Senate Republicans are wasting no time showing they have little use for the House bill to repeal and replace Obamacare.
Needing 216 votes for passage, the Republican-controlled House approved the plan 217-213, with 20 GOP defections. Among those voting “yes” was Republican Matt Gaetz – who represents the western Florida Panhandle.
“This is the true legacy of the last eight years,” said Gaetz. “A doubling of the national debt; four trillion [dollars] in additional spending, projected through Obamacare. And what have my constituents gotten from Obamacare? Higher taxes; higher premiums, unaffordable deductibles, crippling drug costs, fewer choices and more mandates.”
It now goes to the Senate, where many feel a chilly welcome awaits.
“I think the Republican House health insurance plan is quite deficient,” said Sen. Bill Nelson, during a visit to the University of West Florida on Friday. He pointed to three main areas of contention with the American Health Care Act: cutting Medicaid by $850 billion; less coverage for seniors while increasing costs, and taking away insurance for up to 24 million Americans.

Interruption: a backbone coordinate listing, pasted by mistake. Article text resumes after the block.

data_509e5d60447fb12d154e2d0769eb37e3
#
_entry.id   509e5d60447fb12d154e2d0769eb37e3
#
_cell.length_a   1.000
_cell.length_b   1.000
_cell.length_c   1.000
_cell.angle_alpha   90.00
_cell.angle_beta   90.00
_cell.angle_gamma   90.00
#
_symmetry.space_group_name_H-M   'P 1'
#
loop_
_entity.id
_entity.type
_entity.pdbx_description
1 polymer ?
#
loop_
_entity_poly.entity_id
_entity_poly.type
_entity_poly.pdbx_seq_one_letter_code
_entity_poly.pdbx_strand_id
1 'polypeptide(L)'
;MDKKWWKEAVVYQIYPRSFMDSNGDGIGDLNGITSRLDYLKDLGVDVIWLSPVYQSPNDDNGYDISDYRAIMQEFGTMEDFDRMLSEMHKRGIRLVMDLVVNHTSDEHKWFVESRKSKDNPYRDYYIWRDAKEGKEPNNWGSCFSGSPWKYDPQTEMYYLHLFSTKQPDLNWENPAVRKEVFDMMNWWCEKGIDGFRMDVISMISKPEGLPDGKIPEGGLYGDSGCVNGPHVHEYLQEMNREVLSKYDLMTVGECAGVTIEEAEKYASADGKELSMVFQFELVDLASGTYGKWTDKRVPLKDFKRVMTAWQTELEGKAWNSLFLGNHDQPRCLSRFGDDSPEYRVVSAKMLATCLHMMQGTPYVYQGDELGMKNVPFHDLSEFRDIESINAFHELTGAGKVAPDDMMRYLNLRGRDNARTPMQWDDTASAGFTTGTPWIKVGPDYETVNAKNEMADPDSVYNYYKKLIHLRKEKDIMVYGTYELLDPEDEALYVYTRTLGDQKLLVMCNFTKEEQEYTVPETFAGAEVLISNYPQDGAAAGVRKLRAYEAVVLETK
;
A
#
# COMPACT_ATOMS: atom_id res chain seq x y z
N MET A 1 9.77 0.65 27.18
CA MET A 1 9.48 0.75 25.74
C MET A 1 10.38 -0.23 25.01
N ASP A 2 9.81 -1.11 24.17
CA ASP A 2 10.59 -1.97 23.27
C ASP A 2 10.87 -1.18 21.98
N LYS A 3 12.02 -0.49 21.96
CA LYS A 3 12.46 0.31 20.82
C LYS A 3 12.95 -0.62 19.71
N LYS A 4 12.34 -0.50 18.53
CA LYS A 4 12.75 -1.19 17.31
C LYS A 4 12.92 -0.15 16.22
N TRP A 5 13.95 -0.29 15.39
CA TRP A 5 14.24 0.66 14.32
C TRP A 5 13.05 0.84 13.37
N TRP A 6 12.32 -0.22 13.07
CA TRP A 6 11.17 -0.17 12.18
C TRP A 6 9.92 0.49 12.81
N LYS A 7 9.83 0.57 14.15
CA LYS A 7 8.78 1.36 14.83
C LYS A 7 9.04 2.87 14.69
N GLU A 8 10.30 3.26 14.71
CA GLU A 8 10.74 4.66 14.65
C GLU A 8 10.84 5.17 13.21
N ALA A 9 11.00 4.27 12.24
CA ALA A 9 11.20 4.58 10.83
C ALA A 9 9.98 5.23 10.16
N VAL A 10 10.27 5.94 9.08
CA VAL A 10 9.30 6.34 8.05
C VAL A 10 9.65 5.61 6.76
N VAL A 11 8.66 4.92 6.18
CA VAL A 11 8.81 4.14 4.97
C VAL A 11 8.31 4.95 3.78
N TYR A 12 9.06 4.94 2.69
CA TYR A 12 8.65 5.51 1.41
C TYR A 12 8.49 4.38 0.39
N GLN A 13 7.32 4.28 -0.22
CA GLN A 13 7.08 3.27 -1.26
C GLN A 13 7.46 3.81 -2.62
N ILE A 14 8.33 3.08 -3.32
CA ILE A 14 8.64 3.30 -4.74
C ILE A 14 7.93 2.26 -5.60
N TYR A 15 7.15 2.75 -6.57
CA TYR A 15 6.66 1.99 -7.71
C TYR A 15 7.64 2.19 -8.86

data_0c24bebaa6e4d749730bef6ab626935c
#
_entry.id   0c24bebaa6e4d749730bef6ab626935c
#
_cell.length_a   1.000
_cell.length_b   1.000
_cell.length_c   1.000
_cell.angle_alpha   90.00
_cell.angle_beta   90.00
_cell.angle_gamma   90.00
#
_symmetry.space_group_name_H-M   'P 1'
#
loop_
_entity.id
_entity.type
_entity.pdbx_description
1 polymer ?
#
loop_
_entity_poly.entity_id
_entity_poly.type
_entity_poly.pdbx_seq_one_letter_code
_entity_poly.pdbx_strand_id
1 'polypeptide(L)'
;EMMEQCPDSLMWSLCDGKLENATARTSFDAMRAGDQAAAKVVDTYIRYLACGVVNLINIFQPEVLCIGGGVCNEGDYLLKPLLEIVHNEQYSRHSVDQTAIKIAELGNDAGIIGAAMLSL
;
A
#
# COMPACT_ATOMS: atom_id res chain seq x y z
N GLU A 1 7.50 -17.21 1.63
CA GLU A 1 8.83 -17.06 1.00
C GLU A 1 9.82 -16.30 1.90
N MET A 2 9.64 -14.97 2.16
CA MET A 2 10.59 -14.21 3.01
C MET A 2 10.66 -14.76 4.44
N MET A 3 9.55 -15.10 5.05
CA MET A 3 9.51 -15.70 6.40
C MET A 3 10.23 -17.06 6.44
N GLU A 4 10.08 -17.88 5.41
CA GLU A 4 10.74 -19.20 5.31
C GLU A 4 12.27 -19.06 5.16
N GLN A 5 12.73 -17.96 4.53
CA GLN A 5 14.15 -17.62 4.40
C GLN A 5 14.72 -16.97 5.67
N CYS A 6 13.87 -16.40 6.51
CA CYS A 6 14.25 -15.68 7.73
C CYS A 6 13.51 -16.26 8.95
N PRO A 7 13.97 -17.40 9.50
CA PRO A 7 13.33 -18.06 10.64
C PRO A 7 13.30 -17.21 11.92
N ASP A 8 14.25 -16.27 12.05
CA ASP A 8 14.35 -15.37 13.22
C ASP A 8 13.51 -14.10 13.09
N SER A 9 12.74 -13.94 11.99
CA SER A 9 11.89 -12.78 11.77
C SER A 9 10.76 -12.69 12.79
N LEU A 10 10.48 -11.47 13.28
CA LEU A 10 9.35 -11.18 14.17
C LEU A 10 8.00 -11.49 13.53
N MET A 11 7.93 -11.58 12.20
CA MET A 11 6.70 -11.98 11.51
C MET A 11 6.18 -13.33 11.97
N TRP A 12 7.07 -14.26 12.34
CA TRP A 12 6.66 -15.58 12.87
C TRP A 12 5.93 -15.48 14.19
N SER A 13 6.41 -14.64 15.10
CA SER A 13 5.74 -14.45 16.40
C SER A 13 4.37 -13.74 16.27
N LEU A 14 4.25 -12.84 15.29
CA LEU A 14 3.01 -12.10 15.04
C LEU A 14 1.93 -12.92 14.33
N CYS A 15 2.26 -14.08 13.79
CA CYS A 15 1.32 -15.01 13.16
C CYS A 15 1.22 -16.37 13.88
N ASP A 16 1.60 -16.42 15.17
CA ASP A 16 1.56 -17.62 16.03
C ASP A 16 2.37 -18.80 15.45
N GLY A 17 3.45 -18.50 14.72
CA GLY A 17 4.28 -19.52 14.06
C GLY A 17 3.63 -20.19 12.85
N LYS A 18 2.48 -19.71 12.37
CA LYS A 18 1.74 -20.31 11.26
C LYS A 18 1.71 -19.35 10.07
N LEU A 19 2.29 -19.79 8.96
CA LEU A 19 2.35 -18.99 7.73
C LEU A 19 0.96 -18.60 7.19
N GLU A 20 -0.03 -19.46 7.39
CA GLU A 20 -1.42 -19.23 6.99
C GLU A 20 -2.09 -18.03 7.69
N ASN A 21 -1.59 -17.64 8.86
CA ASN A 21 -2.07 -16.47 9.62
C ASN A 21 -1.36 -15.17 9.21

“Those are three reasons right off the bat that you ought to oppose it,” Nelson said. “And why was this rush to try to get it done and not even know how much it cost. Do you think that’s going to pass the Senate? That doesn’t have a chance of passing the Senate.”
One of the most popular Obamacare provisions bars insurers from refusing coverage to those with pre-existing conditions. In the wake of the bill’s passage in the House, Americans are expressing fear that people already sick won't be able to get affordable insurance.
“What this new bill does, it takes away that guarantee,” said Nelson. “And don’t let anybody tell you that it doesn’t take away the guarantee. It does, it’s in black-and-white in there. It’s left up to the states.”
There's little doubt the measure will change in the Senate, assuming it survives. And the opposition is bipartisan. Nelson and most other Democrats are being joined by Republicans, such as Maine’s Susan Collins.
“The Senate is starting from scratch, we’re going to draft our own bill and I’m convinced that we’re going to take the time to do it right,” Collins said Sunday on ABC’s “This Week.”
Collins believes there are major questions surrounding the House plan, which she said would undergo major surgery in response to House Speaker Paul Ryan’s hope that the Senate would improve the bill.
“I think we will come up with a whole new fresh approach, that solves the legitimate flaws that do exist with the ACA,” said Collins. “My goal is to actually expand coverage for those 28 million Americans who still lack coverage, despite the ACA.”
Collins and another Republican – Bill Cassidy of Louisiana, a physician – are co-sponsoring an alternate healthcare bill they introduced earlier this year.
The outspoken and immediate skepticism in the Senate appears to be a precursor to a long battle over the House bill. That in turn, is likely to cause more frustration for President Trump, who has frequently expressed disappointment in Congress’ slow-moving ways.